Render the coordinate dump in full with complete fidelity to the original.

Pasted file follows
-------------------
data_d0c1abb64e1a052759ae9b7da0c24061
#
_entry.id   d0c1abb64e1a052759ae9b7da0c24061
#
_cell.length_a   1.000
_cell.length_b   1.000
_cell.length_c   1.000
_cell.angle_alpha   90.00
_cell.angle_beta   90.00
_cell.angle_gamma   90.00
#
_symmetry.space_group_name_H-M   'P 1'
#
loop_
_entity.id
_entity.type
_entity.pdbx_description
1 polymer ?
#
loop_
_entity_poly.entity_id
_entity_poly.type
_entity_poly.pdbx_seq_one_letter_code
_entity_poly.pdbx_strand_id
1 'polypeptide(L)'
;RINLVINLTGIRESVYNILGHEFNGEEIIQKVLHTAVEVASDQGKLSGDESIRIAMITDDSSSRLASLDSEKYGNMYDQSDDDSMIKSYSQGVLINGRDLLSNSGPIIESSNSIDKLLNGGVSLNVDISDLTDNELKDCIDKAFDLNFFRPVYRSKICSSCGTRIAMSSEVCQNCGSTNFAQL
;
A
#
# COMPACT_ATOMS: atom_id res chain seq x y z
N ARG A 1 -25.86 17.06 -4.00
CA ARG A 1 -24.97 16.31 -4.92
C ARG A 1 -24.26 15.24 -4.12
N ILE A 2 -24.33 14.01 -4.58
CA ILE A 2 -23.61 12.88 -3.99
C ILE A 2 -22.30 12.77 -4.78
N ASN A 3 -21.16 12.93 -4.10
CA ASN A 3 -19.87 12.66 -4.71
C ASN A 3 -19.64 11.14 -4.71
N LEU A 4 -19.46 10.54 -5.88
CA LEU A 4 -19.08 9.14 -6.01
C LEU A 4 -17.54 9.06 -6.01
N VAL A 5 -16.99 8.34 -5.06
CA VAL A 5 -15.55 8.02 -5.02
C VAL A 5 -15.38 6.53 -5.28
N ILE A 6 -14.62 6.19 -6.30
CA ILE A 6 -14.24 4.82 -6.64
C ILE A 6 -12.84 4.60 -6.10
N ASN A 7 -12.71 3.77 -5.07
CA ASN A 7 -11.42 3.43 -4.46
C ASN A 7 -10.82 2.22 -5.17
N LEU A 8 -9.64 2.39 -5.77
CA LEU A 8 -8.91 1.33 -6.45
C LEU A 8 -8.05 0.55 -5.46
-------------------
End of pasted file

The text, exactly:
data_d0c1abb64e1a052759ae9b7da0c24061
#
_entry.id   d0c1abb64e1a052759ae9b7da0c24061
#
_cell.length_a   1.000
_cell.length_b   1.000
_cell.length_c   1.000
_cell.angle_alpha   90.00
_cell.angle_beta   90.00
_cell.angle_gamma   90.00
#
_symmetry.space_group_name_H-M   'P 1'
#
loop_
_entity.id
_entity.type
_entity.pdbx_description
1 polymer ?
#
loop_
_entity_poly.entity_id
_entity_poly.type
_entity_poly.pdbx_seq_one_letter_code
_entity_poly.pdbx_strand_id
1 'polypeptide(L)'
;RINLVINLTGIRESVYNILGHEFNGEEIIQKVLHTAVEVASDQGKLSGDESIRIAMITDDSSSRLASLDSEKYGNMYDQSDDDSMIKSYSQGVLINGRDLLSNSGPIIESSNSIDKLLNGGVSLNVDISDLTDNELKDCIDKAFDLNFFRPVYRSKICSSCGTRIAMSSEVCQNCGSTNFAQL
;
A
#
# COMPACT_ATOMS: atom_id res chain seq x y z
N ARG A 1 -25.86 17.06 -4.00
CA ARG A 1 -24.97 16.31 -4.92
C ARG A 1 -24.26 15.24 -4.12
N ILE A 2 -24.33 14.01 -4.58
CA ILE A 2 -23.61 12.88 -3.99
C ILE A 2 -22.30 12.77 -4.78
N ASN A 3 -21.16 12.93 -4.10
CA ASN A 3 -19.87 12.66 -4.71
C ASN A 3 -19.64 11.14 -4.71
N LEU A 4 -19.46 10.54 -5.88
CA LEU A 4 -19.08 9.14 -6.01
C LEU A 4 -17.54 9.06 -6.01
N VAL A 5 -16.99 8.34 -5.06
CA VAL A 5 -15.55 8.02 -5.02
C VAL A 5 -15.38 6.53 -5.28
N ILE A 6 -14.62 6.19 -6.30
CA ILE A 6 -14.24 4.82 -6.64
C ILE A 6 -12.84 4.60 -6.10
N ASN A 7 -12.71 3.77 -5.07
CA ASN A 7 -11.42 3.43 -4.46
C ASN A 7 -10.82 2.22 -5.17
N LEU A 8 -9.64 2.39 -5.77
CA LEU A 8 -8.91 1.33 -6.45
C LEU A 8 -8.05 0.55 -5.46